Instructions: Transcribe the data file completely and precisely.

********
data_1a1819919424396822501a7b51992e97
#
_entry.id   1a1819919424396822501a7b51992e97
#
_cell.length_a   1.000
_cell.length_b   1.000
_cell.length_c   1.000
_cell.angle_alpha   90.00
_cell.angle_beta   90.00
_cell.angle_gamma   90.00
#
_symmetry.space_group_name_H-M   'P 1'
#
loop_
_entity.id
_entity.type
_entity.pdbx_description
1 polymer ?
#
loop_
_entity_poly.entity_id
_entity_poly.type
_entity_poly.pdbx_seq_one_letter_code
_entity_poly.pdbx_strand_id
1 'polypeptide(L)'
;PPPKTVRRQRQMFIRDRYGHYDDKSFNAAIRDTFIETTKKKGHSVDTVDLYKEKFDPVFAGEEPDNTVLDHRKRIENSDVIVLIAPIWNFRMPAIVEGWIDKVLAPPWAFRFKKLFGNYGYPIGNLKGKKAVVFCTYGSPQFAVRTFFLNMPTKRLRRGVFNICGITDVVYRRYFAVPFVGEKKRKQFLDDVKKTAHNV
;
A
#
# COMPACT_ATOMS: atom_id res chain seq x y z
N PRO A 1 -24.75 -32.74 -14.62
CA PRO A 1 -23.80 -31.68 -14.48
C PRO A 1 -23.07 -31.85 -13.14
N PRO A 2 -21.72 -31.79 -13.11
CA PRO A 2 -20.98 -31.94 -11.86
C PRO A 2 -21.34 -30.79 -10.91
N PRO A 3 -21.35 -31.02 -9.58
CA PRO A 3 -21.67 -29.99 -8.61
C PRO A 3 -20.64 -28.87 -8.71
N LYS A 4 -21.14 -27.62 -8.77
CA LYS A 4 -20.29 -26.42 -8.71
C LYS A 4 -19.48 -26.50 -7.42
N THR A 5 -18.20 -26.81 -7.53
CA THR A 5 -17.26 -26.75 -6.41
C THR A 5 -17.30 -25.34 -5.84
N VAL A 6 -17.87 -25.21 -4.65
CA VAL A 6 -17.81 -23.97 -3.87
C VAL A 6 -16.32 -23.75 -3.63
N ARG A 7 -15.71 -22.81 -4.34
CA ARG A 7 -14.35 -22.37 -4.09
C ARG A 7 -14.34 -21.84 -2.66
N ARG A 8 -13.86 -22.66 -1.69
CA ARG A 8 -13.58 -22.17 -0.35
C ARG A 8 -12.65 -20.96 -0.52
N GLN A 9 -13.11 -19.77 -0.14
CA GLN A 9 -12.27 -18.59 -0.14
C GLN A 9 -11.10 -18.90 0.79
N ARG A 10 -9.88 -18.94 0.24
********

data_1a1819919424396822501a7b51992e97
#
_entry.id   1a1819919424396822501a7b51992e97
#
_cell.length_a   1.000
_cell.length_b   1.000
_cell.length_c   1.000
_cell.angle_alpha   90.00
_cell.angle_beta   90.00
_cell.angle_gamma   90.00
#
_symmetry.space_group_name_H-M   'P 1'
#
loop_
_entity.id
_entity.type
_entity.pdbx_description
1 polymer ?
#
loop_
_entity_poly.entity_id
_entity_poly.type
_entity_poly.pdbx_seq_one_letter_code
_entity_poly.pdbx_strand_id
1 'polypeptide(L)'
;PPPKTVRRQRQMFIRDRYGHYDDKSFNAAIRDTFIETTKKKGHSVDTVDLYKEKFDPVFAGEEPDNTVLDHRKRIENSDVIVLIAPIWNFRMPAIVEGWIDKVLAPPWAFRFKKLFGNYGYPIGNLKGKKAVVFCTYGSPQFAVRTFFLNMPTKRLRRGVFNICGITDVVYRRYFAVPFVGEKKRKQFLDDVKKTAHNV
;
A
#
# COMPACT_ATOMS: atom_id res chain seq x y z
N PRO A 1 -24.75 -32.74 -14.62
CA PRO A 1 -23.80 -31.68 -14.48
C PRO A 1 -23.07 -31.85 -13.14
N PRO A 2 -21.72 -31.79 -13.11
CA PRO A 2 -20.98 -31.94 -11.86
C PRO A 2 -21.34 -30.79 -10.91
N PRO A 3 -21.35 -31.02 -9.58
CA PRO A 3 -21.67 -29.99 -8.61
C PRO A 3 -20.64 -28.87 -8.71
N LYS A 4 -21.14 -27.62 -8.77
CA LYS A 4 -20.29 -26.42 -8.71
C LYS A 4 -19.48 -26.50 -7.42
N THR A 5 -18.20 -26.81 -7.53
CA THR A 5 -17.26 -26.75 -6.41
C THR A 5 -17.30 -25.34 -5.84
N VAL A 6 -17.87 -25.21 -4.65
CA VAL A 6 -17.81 -23.97 -3.87
C VAL A 6 -16.32 -23.75 -3.63
N ARG A 7 -15.71 -22.81 -4.34
CA ARG A 7 -14.35 -22.37 -4.09
C ARG A 7 -14.34 -21.84 -2.66
N ARG A 8 -13.86 -22.66 -1.69
CA ARG A 8 -13.58 -22.17 -0.35
C ARG A 8 -12.65 -20.96 -0.52
N GLN A 9 -13.11 -19.77 -0.14
CA GLN A 9 -12.27 -18.59 -0.14
C GLN A 9 -11.10 -18.90 0.79
N ARG A 10 -9.88 -18.94 0.24